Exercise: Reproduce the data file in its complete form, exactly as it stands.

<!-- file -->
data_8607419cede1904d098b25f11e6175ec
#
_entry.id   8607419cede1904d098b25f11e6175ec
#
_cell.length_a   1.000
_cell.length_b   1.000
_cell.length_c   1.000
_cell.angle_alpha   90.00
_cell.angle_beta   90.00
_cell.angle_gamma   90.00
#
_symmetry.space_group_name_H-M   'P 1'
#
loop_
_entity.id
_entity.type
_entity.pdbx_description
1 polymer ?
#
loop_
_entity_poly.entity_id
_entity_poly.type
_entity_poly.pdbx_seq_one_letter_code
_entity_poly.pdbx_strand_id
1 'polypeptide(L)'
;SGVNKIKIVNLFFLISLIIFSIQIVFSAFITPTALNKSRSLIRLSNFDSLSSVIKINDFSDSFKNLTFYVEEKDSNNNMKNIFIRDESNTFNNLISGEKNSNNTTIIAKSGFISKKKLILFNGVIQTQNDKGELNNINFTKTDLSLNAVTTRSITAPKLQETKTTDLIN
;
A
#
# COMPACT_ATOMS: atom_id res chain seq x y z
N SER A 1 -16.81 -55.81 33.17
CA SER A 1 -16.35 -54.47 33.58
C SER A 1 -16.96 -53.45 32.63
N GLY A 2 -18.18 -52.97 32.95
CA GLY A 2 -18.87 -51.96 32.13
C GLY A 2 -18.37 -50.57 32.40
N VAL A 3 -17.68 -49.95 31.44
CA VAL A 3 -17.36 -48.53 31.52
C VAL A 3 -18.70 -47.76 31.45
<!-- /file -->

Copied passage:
data_8607419cede1904d098b25f11e6175ec
#
_entry.id   8607419cede1904d098b25f11e6175ec
#
_cell.length_a   1.000
_cell.length_b   1.000
_cell.length_c   1.000
_cell.angle_alpha   90.00
_cell.angle_beta   90.00
_cell.angle_gamma   90.00
#
_symmetry.space_group_name_H-M   'P 1'
#
loop_
_entity.id
_entity.type
_entity.pdbx_description
1 polymer ?
#
loop_
_entity_poly.entity_id
_entity_poly.type
_entity_poly.pdbx_seq_one_letter_code
_entity_poly.pdbx_strand_id
1 'polypeptide(L)'
;SGVNKIKIVNLFFLISLIIFSIQIVFSAFITPTALNKSRSLIRLSNFDSLSSVIKINDFSDSFKNLTFYVEEKDSNNNMKNIFIRDESNTFNNLISGEKNSNNTTIIAKSGFISKKKLILFNGVIQTQNDKGELNNINFTKTDLSLNAVTTRSITAPKLQETKTTDLIN
;
A
#
# COMPACT_ATOMS: atom_id res chain seq x y z
N SER A 1 -16.81 -55.81 33.17
CA SER A 1 -16.35 -54.47 33.58
C SER A 1 -16.96 -53.45 32.63
N GLY A 2 -18.18 -52.97 32.95
CA GLY A 2 -18.87 -51.96 32.13
C GLY A 2 -18.37 -50.57 32.40
N VAL A 3 -17.68 -49.95 31.44
CA VAL A 3 -17.36 -48.53 31.52
C VAL A 3 -18.70 -47.76 31.45